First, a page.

What this bill does is prohibit law enforcement and other federal employees from providing information on personal safety and consumer safety. If passed, H.R. 140 will allow the spread of harmful foreign propaganda, promote hateful and violent content online, and undermine our democracy. This bill is proof that House Republicans would rather protect debunked, right-wing conspiracy theories than the safety of our communities and our democracy.
When Republicans held a markup of H.R. 140 last week, they rejected commonsense amendments, including proposals that would have created a national security exception, an amendment to help law enforcement prevent violence incited by neo-Nazi groups, and efforts to ensure that federal employees could still share essential public health and consumer safety information.
Mr. Speaker, H.R. 140 is yet more proof that Republicans would prefer to fan the flames of far-right conspiracy theories rather than bolster safeguards to American democracy.”
Despite this impassioned plea to rethink this legislation, the bill passed along party lines, with Brian Fitzpatrick once again enabling the MAGA-Republicans and their extreme agenda.
Other Votes of Note
– Unlike so many other votes in this Congress, an effort to rescind some post- 9/11 war powers created a split in the House that did not crack along party lines. This legislation would have directed the President to remove armed forces from Syria. The measure failed, with only one-fourth of Democrats and one-fifth of Republicans voting for it. Fitzaptrick was with the majority voting NO. What makes this vote the most interesting, though, is that this bill came to the floor at all. Nancy Pelosi and most Speakers before her would never consider bringing a bill to the floor unless they knew it had the votes for it to pass. Not only did this measure fail, but Kevin McCarthy himself was one of the NO votes. We can learn a lot, though, from the Republicans who voted yes. That list contains most of the “American First” and so-called Freedom Caucus members, people like Majorie Taylor Greene, Matt Gaetz, Lauren Boebert, Scott Perry and Jim Jordan. This failed bill is the clearest evidence yet that they are the ones setting the agenda for this 118th Congress, not Speaker Kevin McCarthy.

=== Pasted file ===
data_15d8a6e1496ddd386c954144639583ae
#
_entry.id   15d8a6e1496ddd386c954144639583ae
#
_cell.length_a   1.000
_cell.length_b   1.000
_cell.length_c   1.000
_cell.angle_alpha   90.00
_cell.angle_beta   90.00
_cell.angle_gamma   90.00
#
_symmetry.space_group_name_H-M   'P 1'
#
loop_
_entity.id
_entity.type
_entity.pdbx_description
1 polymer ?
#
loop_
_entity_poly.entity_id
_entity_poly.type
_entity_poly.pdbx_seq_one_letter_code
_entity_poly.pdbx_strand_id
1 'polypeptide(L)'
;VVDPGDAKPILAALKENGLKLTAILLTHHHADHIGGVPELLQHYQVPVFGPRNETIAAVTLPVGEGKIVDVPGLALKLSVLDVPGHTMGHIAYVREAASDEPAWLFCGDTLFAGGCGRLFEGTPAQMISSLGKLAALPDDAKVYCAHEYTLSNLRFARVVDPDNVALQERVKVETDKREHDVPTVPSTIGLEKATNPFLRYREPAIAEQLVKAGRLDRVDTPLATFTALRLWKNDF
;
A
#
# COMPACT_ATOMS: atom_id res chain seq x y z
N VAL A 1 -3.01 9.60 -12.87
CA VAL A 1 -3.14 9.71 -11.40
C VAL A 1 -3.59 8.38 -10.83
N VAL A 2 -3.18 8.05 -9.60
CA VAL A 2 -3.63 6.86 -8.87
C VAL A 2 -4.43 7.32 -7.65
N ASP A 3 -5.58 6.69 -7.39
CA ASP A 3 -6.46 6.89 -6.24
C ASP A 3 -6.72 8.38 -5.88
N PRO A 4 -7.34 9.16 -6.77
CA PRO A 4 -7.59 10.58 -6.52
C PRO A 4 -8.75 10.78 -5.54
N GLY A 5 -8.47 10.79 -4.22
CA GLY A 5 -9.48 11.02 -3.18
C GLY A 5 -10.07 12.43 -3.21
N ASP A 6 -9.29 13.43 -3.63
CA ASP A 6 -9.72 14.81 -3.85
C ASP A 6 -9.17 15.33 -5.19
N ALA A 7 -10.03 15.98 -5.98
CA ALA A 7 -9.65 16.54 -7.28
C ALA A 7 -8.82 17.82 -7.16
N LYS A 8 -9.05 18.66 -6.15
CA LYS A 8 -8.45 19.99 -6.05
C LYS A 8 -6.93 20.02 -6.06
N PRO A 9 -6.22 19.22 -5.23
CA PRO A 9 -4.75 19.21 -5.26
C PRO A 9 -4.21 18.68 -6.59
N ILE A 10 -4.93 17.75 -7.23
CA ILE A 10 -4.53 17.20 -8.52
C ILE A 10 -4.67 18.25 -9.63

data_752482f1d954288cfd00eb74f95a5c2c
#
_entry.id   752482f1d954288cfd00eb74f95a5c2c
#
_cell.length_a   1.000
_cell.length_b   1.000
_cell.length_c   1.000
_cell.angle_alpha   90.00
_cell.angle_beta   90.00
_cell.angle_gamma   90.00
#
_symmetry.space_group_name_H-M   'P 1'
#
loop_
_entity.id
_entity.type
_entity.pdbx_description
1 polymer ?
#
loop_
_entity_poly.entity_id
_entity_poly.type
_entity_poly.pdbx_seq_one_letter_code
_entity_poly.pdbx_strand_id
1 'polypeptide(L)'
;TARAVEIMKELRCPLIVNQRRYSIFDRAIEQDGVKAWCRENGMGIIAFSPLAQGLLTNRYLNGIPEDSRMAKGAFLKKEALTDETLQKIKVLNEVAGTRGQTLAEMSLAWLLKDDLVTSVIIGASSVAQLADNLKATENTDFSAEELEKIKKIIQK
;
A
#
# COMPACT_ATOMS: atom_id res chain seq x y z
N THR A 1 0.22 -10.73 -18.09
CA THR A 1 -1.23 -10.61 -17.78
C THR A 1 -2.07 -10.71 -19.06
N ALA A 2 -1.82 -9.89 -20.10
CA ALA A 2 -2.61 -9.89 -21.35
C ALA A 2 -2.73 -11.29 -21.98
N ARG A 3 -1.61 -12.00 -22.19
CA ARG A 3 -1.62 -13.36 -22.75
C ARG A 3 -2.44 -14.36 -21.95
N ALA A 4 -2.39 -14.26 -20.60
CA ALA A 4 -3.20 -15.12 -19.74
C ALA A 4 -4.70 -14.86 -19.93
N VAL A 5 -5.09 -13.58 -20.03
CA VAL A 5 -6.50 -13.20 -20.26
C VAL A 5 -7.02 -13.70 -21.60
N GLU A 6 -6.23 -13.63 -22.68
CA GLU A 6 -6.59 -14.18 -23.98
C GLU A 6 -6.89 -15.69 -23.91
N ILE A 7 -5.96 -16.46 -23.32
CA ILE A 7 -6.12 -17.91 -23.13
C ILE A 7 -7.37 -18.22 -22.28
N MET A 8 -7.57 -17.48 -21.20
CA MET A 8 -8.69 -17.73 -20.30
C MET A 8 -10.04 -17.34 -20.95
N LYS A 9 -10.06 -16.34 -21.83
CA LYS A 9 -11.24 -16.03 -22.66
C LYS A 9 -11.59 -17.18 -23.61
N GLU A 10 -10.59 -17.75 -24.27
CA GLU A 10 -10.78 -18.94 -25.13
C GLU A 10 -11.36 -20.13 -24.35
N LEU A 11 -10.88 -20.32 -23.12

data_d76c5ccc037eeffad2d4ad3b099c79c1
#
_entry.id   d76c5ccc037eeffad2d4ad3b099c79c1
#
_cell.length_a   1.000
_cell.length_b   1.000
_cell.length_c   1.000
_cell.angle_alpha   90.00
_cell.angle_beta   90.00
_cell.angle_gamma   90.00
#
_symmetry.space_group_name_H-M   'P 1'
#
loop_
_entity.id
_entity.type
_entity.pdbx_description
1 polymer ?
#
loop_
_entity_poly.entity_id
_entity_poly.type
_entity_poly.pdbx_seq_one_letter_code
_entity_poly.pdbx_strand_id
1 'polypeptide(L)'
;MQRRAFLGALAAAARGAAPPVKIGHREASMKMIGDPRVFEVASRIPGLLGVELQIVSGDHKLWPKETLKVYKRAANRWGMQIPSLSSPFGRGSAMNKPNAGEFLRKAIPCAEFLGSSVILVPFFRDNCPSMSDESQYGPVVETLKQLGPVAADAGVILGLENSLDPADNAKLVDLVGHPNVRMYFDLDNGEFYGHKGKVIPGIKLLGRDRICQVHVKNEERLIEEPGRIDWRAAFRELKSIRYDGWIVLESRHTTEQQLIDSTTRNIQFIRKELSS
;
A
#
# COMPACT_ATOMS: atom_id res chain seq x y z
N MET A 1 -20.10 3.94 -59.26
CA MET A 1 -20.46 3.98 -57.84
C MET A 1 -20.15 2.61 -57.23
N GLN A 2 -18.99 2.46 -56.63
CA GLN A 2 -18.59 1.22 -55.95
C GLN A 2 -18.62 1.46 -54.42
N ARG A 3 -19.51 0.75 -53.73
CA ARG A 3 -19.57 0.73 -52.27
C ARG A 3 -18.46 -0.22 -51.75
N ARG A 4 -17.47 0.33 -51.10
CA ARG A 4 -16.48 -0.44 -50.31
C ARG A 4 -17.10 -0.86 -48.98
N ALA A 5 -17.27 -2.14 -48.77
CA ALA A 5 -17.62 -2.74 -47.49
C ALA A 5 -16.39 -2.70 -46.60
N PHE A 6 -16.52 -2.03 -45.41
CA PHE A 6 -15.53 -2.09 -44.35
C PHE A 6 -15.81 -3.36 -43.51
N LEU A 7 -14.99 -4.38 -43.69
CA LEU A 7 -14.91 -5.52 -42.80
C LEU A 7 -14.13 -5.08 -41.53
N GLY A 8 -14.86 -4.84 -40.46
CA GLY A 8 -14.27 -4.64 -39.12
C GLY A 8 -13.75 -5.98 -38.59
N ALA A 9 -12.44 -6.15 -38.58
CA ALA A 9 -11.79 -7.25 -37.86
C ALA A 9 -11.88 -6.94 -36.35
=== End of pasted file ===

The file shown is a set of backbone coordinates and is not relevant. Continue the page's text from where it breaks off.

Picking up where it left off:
– Bills that have an economic impact are scored by the non-partisan Congressional Budget Office. But the Republicans have decided that they also now need to get an estimate of the impact any bill might have on inflation as well. Elise Stefanik introduced H.R. 347: Reduce Exacerbated Inflation Negatively Impacting the Nation Act, and it passed, with Brian Fitzpatrick voting YES.
– Brian Fitzpatrick always places one vote that goes against the Republican Party line. This month it was on the Republican fossil fuel bill H.R.1, a measure that “expedites the development, importation, and exportation of energy resources, including by waiving environmental review requirements and other specified requirements under certain environmental laws, eliminating certain restrictions on the import and export of oil and natural gas, prohibiting the President from declaring a moratorium on the use of hydraulic fracturing (a type of process used to extract underground energy resources), directing the Department of the Interior to conduct sales for the leasing of oil and gas resources on federal lands and waters as specified by the bill, and limiting the authority of the President and executive agencies to restrict or delay the development of energy on federal land. In addition, the bill reduces royalties for oil and gas development on federal land and eliminates charges on methane emissions,” per the Library of Congress. Having lost some of his environmental endorsements in the last election cycle, Brian Fitzaptrick no doubt hopes his NO vote on this sop to the fossil fuel industry will help him earn back some green cred.
This second long recess ends on April 17, and House business will pick up until their next break for Memorial Day.